Before the Ping G25 irons hit the design room, the G range of Ping irons were quickly categorized as being for mid to high handicap golfers who needed a bit more forgiveness. After all, when Ping first created the G-series irons, the intention was to create the most forgiving iron that Ping had ever created. Enter the G25 irons, which Ping say are for players of all abilities. All indications are that this assessment is right on the money. With its sixth version of the G-series, Ping have revamped their design to make these irons more aesthetically pleasing for a wider range of golfers, whilst still maintaining G-level forgiveness.
With this being my first set of Ping irons, I was able to finally answer a question I have been asking for a long time: Exactly what are those colored dots on Ping irons all about? As it turns out, they are all about getting the proper fit on your Ping irons. The benchmark for the Ping color chart is the black dot. The hosels of these clubs leave the club at Ping’s standard angle. The wrists of golfers with shorter arms (something I never would have put myself in the category of) are naturally farther from the ground, requiring hosels that are more upright. The blue dot hosels are 0.75 of one degree more upright than black, followed by yellow, green, white, silver and maroon, and so on through the rainbow. Buying the worng colored dot will result in an improper fit thereby increasing the likelihood of errant shots.
Anyone who has any experience playing Ping irons will immediately want to compare them to last year’s G20 model. In doing so, one can quickly see some very glaring differences. With The G25s, the Custom Tuning Port (CTP) is lower than the G20 and integrated into the sole to lower mass and position the center of gravity for higher-launching and more forgiving results. The soles are progressively thinner from the 3-iron through pitching wedge; this provides for a higher-launching, more forgiving long ball flight in the longer irons, and adds playability and control in the shorter irons. This thinner sole also helps the club get through thick turf easier. The topline has also been thinned down which should help the G25 appeal to a wider audience. The progressive offset – which seems to be a trademark of Ping irons – is still there, but significantly less than their predecessor. The support bars on the heads of the irons align with the impact area to ensure a solid feel and distance control throughout the set while the elastomer cavity badge further improves feel and significantly dampens vibrations.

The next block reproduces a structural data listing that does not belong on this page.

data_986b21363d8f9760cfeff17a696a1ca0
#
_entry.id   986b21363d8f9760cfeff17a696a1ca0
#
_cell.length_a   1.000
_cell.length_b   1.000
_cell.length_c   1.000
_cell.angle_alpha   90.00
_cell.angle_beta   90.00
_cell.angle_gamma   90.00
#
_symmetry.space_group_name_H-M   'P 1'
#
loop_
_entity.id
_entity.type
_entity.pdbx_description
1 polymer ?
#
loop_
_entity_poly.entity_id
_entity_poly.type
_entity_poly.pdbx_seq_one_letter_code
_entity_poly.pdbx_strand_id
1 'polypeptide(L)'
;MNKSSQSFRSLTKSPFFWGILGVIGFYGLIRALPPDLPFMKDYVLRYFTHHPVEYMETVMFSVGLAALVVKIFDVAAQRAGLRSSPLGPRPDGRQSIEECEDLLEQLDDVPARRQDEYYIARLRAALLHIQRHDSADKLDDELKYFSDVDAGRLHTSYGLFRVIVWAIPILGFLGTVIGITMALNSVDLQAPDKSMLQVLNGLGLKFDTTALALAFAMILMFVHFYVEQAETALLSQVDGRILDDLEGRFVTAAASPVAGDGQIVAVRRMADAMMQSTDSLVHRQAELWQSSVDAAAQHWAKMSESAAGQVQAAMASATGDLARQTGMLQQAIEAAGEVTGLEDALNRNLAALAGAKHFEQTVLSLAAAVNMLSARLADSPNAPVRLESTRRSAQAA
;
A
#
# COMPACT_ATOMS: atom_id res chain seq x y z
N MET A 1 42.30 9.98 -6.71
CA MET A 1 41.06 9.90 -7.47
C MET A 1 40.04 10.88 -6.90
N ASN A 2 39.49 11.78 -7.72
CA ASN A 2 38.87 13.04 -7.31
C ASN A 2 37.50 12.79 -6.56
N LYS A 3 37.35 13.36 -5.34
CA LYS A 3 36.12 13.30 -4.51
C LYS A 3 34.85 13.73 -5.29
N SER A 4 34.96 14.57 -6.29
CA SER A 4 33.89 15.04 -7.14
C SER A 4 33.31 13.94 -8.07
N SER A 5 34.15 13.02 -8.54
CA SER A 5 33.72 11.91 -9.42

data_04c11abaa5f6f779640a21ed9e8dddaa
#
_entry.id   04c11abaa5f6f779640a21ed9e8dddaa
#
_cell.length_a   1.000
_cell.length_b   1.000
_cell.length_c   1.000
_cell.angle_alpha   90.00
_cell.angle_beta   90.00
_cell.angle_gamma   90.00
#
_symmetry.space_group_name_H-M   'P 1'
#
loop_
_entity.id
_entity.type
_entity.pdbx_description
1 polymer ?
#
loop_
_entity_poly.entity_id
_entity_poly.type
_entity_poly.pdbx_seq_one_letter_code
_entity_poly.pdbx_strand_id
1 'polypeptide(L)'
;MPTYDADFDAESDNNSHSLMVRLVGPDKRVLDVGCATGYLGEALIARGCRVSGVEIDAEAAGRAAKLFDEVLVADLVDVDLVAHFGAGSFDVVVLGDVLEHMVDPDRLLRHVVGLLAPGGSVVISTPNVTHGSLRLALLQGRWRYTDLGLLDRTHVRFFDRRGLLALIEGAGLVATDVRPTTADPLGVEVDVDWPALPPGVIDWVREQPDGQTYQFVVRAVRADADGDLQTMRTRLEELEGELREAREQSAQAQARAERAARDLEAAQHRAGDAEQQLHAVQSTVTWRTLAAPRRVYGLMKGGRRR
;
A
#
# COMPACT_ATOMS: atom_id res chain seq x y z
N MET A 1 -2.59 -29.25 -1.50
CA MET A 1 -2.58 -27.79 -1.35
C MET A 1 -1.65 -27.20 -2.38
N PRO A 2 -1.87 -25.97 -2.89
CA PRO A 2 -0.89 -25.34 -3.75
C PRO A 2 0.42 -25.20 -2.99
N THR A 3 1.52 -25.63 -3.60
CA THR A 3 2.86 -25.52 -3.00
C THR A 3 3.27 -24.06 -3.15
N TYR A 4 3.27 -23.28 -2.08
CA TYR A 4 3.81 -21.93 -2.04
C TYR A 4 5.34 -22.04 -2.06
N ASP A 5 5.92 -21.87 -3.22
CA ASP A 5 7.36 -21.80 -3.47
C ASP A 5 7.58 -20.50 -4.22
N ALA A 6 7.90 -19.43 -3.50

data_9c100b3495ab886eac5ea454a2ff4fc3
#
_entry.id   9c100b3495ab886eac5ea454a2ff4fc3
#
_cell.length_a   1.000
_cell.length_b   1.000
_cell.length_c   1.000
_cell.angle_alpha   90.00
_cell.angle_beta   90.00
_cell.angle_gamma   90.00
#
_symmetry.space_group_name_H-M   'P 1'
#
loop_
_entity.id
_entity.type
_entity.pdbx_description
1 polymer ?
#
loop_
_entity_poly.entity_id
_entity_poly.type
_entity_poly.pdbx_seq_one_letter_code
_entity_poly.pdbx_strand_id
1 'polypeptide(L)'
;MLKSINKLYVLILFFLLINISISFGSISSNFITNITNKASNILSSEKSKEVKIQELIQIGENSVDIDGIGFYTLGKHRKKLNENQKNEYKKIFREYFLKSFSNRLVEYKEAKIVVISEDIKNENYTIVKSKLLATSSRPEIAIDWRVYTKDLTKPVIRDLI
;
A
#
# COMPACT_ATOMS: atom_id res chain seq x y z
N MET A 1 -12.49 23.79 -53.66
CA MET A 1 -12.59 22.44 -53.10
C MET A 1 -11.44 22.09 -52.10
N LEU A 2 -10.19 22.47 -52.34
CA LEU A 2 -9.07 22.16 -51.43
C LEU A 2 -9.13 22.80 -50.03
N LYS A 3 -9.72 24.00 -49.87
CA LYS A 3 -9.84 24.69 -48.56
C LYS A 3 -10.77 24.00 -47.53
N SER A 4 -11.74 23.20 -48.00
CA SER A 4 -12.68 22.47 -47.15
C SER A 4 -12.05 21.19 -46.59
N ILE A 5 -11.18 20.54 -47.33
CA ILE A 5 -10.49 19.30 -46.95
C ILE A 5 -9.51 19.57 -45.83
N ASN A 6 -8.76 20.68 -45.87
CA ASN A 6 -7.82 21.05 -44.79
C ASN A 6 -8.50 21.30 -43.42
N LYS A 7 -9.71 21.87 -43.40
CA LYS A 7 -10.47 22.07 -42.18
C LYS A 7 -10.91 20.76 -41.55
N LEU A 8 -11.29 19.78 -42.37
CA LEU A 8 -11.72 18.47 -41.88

It took a few swings with the G25 irons to get used to the offset but once I did I found them to be much longer than the Wilson Staff FG V@ irons I had been playing. Not only that, but shots hit off center traveled nearly as far – although not as accurate – as well struck shots. The 17-4 stainless steel heads are very forgiving. I will say that the Ping irons were a lot easier to work the ball right to left than the other way around, primarily because of the offset.
I really liked the trajectory off the long irons. They seemed to produce a little lower, more penetrating ball flight than I had been seeing. I was definitely hitting the ball not only longer but more accurately as well
Ping G25 irons are available at most major golf shop – both brick and mortar and online. For more information on this new line of irons from Ping, visit their website at www.Ping.com.